UK - A new industry-led cattle health programme to evaluate risk and recognise farmers who step up biosecurity to help control bovine TB (bTB), launches today on a dairy farm at Iron Acton near Bristol.
CHeCS bTB Herd Accreditation, a voluntary scheme which has been welcomed by Farming Minister George Eustice and Welsh Government Cabinet Secretary for Environment and Rural Affairs Lesley Griffiths, improves a herd’s ‘score’ every year it is free from a bTB breakdown, awarding a status of 0-10.
The scheme is run by Cattle Health Certification Standards (CHeCS), which was established in 1999 by the cattle industry to set standards for the control and eradication of endemic diseases. This new bTB scheme will require the herd vet and cattle owner to work together on following a number of biosecurity measures already successfully implemented in five other cattle disease control programmes.
As well as reducing risk of infection, the country-wide programme could present informed purchasing opportunities. In particular, it could benefit farmers selling cattle from regions with a high risk of the disease or who wish to minimise exposure from bought-in animals. It could also give recognition for a farmer’s efforts to complement Government and industry strategies to control infection.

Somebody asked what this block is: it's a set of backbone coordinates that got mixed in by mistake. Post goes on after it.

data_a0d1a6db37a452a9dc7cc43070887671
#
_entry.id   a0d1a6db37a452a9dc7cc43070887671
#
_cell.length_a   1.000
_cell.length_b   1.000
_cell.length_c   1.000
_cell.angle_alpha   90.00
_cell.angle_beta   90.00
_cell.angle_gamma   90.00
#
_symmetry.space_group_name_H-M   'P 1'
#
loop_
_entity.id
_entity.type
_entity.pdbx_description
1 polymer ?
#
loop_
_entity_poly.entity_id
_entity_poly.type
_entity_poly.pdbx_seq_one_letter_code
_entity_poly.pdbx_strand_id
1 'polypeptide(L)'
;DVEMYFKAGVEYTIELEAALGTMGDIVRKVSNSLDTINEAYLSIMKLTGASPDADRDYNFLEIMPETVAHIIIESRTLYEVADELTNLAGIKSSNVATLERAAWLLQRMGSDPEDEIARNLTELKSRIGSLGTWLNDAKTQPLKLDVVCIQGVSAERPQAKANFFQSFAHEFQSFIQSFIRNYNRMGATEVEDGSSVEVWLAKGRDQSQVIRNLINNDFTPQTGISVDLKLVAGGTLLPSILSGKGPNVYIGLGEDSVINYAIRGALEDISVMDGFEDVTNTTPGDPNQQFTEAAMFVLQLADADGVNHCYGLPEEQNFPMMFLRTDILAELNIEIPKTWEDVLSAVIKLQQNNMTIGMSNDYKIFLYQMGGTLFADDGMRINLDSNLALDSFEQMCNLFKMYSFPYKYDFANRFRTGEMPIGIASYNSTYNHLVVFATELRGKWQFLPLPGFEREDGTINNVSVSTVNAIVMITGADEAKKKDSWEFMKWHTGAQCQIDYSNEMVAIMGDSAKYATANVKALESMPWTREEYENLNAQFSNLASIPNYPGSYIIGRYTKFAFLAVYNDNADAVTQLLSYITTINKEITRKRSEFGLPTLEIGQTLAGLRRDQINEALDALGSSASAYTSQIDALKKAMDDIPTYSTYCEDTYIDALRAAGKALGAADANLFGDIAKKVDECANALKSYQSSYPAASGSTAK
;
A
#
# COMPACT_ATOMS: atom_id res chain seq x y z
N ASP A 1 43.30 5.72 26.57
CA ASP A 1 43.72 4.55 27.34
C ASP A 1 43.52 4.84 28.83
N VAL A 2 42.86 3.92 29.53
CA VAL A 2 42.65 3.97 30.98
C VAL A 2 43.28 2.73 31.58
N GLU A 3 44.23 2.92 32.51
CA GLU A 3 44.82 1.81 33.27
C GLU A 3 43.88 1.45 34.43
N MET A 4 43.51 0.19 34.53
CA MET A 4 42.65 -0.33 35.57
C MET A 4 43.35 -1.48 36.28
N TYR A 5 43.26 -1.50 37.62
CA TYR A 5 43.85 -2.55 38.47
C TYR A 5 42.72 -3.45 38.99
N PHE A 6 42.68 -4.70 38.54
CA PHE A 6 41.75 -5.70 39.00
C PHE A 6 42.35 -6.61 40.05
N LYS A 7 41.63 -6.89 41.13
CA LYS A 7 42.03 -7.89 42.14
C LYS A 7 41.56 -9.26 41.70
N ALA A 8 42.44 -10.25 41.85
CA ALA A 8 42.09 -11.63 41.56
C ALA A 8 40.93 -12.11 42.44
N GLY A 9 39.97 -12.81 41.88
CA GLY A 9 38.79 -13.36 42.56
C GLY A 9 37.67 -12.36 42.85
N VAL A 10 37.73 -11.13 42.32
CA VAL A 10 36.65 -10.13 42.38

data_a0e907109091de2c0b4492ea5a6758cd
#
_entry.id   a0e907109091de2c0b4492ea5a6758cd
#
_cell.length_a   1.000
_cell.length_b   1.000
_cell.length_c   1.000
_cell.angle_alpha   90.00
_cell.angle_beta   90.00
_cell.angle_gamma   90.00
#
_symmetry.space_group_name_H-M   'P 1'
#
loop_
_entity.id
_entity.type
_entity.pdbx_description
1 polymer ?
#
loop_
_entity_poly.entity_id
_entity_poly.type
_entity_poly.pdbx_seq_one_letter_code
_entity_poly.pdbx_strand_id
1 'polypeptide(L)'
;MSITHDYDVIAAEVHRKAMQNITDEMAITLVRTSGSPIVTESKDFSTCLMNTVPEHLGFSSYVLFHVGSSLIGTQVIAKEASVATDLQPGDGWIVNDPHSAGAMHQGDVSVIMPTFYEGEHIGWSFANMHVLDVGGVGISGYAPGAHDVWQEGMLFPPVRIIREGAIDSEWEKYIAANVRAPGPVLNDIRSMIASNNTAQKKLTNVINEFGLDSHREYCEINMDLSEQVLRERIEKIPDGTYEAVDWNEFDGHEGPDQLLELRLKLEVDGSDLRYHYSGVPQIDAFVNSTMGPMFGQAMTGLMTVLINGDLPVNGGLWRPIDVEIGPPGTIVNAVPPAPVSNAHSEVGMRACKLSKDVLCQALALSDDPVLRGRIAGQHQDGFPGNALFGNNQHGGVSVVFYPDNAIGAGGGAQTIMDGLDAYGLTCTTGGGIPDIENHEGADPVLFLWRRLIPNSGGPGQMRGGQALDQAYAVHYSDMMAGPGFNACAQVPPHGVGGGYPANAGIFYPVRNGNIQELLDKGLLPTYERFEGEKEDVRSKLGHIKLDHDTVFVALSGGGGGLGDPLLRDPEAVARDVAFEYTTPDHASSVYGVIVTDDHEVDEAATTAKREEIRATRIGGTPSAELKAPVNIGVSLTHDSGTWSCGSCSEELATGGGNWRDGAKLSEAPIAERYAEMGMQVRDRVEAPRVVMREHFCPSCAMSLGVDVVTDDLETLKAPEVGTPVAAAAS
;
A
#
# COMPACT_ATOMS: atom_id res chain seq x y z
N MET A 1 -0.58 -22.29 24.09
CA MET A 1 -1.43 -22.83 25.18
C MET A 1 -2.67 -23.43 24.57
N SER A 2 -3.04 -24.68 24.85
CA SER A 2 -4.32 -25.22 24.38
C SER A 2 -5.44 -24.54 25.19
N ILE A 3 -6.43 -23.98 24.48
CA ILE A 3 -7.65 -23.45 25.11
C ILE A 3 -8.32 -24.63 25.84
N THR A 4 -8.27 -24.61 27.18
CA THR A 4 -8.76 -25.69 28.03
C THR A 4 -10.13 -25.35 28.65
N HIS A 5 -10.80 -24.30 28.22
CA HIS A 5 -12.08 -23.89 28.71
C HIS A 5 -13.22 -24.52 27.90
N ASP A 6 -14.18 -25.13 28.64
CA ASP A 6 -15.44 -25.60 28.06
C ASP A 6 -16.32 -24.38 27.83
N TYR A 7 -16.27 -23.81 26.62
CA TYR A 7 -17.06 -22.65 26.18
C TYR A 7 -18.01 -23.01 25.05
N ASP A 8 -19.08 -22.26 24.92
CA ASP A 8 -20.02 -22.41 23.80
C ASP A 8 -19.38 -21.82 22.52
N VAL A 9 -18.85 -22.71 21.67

Farming Minister George Eustice welcomed the scheme, saying: “Dealing with Bovine TB is costing us £100 million a year and causing devastation and distress for farmers and rural communities across the country. 33,000 cattle were slaughtered because of the disease last year alone and many farms are subject to movement restrictions which can affect their trade.
“But we know some 40 per cent of herds in the high-risk area in England have never had a breakdown, and the CHeCS scheme will help them to communicate this so they can carry out risk-based trading to support their businesses.
“The scheme will also recognise those practicing good biosecurity, which is a core part of our long-term plan to tackle bovine TB.”
The scheme complements the Government’s 25-year plan to eradicate Bovine TB in England, and will provide another tool for farmers who want to show they are following best practice. It follows the launch of the TB Hub (www.tbhub.co.uk), which offers practical advice and guidance as well as background into the disease.
Find out more at www.checs.co.uk.
TheCattleSite News Desk